11. The middle class of the late 20th century is disappearing. Symbolic analysts (aka knowledge workers) are becoming the only true middle class. Manufacturing is disappearing in the US, and manufacturing workers are being forced into the service economy. Service economy wages are stagnant due to increasing competition, and overall non-symbolic-analyst workers are moving into the lower class (near-poverty or poverty wages. This group lives on the edge of disaster.

12. Progressive taxation is just -- "equal pain" rather than "equal proportion".

13. The best way to deal with the stresses of globalization and especially with the stresses induced by technological transformation, is training and education -- not redistribution of income.

14. Early education and training is the answer to most social problems, with the right training and education almost everyone can have a good future in an American with a strong moral core and honest government. (Implicit in much of Reich's writing is an assumption that environment is the main determinant of human behavior, and altering environment is the key to improving people's behavior and improving social justice.)

What do I agree with?

Items number 1-12 with a major caveat on item #10 (globalization). I think Reich underestimates the "threat" of outsourcing to his vaunted symbolic-analysts. In contrast to manufacturing, this group is threatened much more by outsourcing than by the direct effects of technological transformation.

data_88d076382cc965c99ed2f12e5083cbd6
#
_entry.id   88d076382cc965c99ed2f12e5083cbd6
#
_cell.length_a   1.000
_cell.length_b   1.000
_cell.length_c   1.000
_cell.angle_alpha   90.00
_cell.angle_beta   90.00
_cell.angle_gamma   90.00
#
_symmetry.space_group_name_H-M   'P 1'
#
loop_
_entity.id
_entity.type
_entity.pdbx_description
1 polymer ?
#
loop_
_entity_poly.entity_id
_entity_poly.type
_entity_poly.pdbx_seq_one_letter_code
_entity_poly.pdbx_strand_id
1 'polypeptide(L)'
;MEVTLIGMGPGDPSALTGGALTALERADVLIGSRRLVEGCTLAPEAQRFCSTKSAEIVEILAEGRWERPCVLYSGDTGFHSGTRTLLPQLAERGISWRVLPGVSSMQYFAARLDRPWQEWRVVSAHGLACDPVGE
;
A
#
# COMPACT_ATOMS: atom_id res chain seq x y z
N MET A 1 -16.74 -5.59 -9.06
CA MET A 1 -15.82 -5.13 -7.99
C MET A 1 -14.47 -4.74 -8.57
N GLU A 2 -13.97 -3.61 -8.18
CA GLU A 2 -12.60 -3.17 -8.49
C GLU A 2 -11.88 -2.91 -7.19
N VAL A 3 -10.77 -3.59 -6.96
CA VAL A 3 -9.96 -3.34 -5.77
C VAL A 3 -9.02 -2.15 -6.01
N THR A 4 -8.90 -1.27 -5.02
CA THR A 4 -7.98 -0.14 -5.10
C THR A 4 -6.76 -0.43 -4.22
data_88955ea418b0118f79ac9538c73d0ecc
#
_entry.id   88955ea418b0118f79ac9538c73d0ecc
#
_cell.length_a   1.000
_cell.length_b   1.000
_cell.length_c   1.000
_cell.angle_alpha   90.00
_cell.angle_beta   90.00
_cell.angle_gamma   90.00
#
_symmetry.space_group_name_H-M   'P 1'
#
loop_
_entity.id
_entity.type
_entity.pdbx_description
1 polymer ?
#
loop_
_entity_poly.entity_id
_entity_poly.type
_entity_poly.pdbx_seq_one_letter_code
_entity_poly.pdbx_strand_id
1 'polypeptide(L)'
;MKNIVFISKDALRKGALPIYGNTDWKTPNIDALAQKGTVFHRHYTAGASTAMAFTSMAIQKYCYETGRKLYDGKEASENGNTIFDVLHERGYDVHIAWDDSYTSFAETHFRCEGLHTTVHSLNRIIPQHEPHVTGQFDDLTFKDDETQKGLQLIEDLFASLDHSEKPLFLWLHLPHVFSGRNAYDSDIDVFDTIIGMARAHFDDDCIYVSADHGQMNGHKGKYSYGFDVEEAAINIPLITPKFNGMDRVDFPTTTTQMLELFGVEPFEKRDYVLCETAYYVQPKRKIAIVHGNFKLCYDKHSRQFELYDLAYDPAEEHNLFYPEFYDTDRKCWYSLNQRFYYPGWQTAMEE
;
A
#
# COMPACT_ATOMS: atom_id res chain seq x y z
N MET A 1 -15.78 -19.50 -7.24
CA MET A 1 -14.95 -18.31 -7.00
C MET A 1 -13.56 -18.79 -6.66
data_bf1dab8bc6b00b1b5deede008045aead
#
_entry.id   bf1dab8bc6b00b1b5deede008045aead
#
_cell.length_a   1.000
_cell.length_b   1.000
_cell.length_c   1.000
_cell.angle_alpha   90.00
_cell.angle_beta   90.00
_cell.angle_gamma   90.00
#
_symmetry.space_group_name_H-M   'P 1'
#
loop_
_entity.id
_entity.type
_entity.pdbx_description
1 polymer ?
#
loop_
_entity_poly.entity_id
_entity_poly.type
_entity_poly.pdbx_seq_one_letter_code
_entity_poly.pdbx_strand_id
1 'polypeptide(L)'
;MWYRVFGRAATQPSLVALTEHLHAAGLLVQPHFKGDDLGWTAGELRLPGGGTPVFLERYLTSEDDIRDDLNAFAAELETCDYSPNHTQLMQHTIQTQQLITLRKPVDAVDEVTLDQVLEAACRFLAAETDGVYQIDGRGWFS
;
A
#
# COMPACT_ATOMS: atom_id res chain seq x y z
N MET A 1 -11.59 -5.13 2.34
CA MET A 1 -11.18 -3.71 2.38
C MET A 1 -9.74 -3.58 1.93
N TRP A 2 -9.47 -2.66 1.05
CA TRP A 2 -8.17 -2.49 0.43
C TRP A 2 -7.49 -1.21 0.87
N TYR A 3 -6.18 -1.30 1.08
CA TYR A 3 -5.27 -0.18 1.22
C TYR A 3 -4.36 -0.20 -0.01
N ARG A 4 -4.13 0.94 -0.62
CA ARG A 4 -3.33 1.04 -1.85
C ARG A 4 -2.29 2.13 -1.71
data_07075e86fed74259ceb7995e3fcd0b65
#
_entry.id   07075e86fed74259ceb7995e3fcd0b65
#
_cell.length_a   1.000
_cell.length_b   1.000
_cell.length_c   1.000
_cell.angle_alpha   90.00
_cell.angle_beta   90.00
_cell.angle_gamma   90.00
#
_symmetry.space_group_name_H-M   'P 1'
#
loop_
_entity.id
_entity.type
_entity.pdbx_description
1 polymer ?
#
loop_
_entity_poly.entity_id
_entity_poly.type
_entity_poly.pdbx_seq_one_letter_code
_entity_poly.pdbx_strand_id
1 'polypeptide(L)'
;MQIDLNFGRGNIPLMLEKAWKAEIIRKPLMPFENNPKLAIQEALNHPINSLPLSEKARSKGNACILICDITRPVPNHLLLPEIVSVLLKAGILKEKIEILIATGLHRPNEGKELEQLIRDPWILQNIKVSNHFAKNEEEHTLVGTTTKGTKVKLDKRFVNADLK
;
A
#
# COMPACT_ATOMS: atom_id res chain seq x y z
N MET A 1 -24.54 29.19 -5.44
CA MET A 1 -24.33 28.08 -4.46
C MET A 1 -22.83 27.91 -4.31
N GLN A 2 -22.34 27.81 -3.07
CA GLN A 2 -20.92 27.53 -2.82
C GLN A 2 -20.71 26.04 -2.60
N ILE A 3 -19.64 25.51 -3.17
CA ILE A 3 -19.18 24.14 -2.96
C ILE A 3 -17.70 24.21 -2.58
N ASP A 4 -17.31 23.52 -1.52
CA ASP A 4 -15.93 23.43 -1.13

What do I disagree with?

Items 13 and 14; specifically the unstated but implicit thesis that a human is almost entirely the product of his environment.

Ironically Reich is indeed the product of his environment here -- when he went through college it was utterly forbidden to raise the possibility that human capacities and behaviors were constrained by genetics, biology, or anything but the post-natal environment. Reich is persisting in the 19th century belief that humans are fundamentally malleable -- at least when young.

Most of the research of the past 10-20 years points to a more complex picture. Temperament appears to be almost entirely genetically determined, but temperament can be altered by medications -- a form of environmental influence. Character, arguably of greater import than temperament, can be influenced by the post-natal environment.

Genetics and intrauterine environment appear to set "upper levels" for most human potentials, but on the other hand few people really push the limits of their potential. Training cannot restore lost sight, but training can allow a blind person to read. An Aspergergian is unlikely to be the life of the party, but Apsergians may train to "fake" many social interactions.

And yet ... all the work and cross-training in the world would never have made me a concert pianist or an NFL linebacker. (Of course with the "right" course of drugs perhaps the latter might have been attainable ...)

The making of a person is complex, and technologies are shifting the nature-nurture borders, but the evidence is strong that humans are not endlessly malleable. This is an increasing problem, because 21st century America rewards a fairly narrow range of workers. In the new-world, many of the old-middle class may not have a happy home -- no matter how hard they retrain. In a fundamental way, many Americans may be "disabled" for the modern workplace.

Reich should not be so quick to write-off redistributive solutions. We will need some creative thinking to produce a healthy American when the true "disability" rate starts to top 30%.

Otherwise -- a great book. Highly recommended.